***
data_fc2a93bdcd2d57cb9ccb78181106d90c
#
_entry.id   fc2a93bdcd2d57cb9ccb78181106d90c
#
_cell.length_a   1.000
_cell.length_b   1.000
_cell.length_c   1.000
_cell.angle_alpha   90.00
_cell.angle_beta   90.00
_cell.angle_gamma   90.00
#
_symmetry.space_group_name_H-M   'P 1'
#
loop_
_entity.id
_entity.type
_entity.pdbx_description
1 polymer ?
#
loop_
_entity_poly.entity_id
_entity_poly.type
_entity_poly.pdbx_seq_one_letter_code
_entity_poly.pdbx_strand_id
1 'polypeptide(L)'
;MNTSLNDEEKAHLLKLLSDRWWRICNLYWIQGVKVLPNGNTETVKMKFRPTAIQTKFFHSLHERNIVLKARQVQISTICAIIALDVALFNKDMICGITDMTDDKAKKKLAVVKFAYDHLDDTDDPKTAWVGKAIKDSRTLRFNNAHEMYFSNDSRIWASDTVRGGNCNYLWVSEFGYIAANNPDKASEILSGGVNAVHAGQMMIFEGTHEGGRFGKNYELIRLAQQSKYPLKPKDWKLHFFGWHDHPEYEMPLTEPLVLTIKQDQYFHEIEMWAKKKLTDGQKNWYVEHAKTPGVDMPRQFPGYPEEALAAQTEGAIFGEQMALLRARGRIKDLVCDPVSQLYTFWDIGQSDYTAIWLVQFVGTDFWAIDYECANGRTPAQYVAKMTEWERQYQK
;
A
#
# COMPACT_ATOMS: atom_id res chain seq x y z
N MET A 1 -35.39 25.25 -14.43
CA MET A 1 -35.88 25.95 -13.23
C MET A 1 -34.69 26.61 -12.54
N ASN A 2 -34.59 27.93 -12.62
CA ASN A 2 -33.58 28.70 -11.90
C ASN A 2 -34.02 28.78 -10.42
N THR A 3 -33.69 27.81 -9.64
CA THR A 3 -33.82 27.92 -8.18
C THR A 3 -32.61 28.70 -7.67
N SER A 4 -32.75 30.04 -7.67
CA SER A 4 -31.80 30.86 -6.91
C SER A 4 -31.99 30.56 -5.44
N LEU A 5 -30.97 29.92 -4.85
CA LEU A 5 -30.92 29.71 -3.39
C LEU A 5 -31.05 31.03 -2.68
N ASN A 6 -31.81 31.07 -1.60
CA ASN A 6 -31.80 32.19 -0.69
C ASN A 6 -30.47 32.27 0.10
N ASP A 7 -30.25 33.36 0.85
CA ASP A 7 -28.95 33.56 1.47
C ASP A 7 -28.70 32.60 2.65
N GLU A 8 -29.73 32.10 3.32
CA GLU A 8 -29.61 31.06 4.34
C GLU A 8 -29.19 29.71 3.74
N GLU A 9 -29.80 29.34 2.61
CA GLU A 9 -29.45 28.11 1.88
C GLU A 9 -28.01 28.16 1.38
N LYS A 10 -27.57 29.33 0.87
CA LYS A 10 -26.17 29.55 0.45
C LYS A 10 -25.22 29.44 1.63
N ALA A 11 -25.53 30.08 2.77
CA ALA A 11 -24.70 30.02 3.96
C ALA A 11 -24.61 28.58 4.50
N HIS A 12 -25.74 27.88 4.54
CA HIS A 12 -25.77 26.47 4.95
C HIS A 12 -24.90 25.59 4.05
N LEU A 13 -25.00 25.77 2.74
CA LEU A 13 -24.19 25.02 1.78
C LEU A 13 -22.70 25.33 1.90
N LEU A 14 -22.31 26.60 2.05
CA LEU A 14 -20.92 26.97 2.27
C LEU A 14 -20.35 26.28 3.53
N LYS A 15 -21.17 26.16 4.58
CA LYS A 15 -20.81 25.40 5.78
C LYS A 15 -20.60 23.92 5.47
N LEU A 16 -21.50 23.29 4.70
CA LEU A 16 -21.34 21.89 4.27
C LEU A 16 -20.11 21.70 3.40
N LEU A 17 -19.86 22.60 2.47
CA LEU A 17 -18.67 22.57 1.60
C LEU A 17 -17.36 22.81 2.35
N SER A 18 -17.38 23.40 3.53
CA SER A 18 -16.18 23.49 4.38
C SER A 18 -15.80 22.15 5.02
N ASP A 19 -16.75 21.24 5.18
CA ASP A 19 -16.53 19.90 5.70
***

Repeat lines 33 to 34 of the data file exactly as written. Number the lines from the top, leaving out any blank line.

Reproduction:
C MET A 1 -34.69 26.61 -12.54
N ASN A 2 -34.59 27.93 -12.62